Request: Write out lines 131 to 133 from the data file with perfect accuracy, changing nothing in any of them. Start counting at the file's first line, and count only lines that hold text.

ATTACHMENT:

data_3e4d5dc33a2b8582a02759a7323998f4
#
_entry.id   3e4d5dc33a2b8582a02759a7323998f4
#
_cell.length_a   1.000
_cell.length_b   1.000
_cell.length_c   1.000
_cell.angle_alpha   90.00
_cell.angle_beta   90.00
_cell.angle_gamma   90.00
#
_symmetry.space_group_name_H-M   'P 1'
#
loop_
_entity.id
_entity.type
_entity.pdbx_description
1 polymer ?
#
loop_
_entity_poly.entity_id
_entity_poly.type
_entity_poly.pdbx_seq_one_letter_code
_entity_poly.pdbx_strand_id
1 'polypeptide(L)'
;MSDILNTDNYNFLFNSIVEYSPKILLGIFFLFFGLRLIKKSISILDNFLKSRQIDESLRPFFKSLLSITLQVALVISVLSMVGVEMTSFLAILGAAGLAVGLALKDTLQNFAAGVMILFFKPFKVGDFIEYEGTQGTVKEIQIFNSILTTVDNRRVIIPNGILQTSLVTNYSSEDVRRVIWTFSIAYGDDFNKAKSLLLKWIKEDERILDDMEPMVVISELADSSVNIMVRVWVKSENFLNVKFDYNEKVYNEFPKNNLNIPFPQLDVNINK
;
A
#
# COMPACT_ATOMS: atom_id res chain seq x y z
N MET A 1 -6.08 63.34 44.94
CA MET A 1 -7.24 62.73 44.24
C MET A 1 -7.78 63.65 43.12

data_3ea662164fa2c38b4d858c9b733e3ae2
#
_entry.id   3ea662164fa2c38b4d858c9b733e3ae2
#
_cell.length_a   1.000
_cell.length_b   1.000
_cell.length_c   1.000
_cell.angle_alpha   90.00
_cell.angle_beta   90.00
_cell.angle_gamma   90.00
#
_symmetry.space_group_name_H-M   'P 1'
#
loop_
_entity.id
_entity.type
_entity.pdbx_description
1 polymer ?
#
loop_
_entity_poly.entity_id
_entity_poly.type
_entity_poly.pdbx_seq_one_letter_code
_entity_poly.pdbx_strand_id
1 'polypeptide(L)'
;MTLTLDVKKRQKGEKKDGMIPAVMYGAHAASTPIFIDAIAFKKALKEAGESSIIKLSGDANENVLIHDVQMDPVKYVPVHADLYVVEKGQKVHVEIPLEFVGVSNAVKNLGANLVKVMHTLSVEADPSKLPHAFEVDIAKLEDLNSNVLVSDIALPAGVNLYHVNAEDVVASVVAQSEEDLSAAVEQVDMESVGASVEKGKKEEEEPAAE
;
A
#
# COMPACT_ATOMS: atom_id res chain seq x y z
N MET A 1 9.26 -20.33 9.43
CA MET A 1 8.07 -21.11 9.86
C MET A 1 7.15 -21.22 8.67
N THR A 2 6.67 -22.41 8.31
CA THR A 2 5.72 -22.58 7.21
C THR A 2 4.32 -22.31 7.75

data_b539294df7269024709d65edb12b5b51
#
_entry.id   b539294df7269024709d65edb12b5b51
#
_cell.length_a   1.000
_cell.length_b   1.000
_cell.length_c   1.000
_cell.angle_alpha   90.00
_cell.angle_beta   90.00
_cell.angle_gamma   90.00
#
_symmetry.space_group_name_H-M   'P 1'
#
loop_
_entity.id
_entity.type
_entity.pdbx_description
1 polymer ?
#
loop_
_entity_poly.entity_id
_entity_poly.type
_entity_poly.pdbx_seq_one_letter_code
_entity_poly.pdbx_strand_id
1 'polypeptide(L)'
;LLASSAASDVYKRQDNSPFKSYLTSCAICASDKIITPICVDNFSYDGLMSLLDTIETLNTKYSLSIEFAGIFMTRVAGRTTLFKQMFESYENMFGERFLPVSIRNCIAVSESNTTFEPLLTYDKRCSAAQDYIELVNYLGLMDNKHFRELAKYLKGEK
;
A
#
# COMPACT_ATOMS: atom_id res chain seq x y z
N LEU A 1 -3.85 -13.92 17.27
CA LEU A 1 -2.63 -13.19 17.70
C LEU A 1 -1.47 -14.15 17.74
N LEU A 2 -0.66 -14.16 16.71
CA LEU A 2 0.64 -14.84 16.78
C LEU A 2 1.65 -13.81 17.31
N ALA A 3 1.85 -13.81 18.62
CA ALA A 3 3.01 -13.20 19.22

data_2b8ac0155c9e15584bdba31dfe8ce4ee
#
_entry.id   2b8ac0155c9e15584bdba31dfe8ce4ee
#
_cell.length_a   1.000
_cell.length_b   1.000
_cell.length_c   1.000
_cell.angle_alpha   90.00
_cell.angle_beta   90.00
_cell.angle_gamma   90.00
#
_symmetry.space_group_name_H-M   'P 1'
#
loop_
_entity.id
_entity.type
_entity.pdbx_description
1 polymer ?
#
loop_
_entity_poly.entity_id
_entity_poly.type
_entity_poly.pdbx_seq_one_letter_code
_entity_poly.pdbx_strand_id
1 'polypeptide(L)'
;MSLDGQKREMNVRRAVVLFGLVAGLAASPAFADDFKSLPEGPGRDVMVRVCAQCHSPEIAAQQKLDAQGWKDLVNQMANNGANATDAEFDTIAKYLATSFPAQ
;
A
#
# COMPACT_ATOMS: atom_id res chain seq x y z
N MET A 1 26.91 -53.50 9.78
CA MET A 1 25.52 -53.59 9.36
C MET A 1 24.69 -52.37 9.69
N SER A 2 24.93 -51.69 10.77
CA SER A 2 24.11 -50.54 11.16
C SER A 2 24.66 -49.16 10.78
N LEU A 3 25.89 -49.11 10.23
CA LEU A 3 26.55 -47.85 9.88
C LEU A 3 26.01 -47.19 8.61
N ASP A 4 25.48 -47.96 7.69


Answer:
_entity_poly.pdbx_strand_id
1 'polypeptide(L)'
;MSLDGQKREMNVRRAVVLFGLVAGLAASPAFADDFKSLPEGPGRDVMVRVCAQCHSPEIAAQQKLDAQGWKDLVNQMANNGANATDAEFDTIAKYLATSFPAQ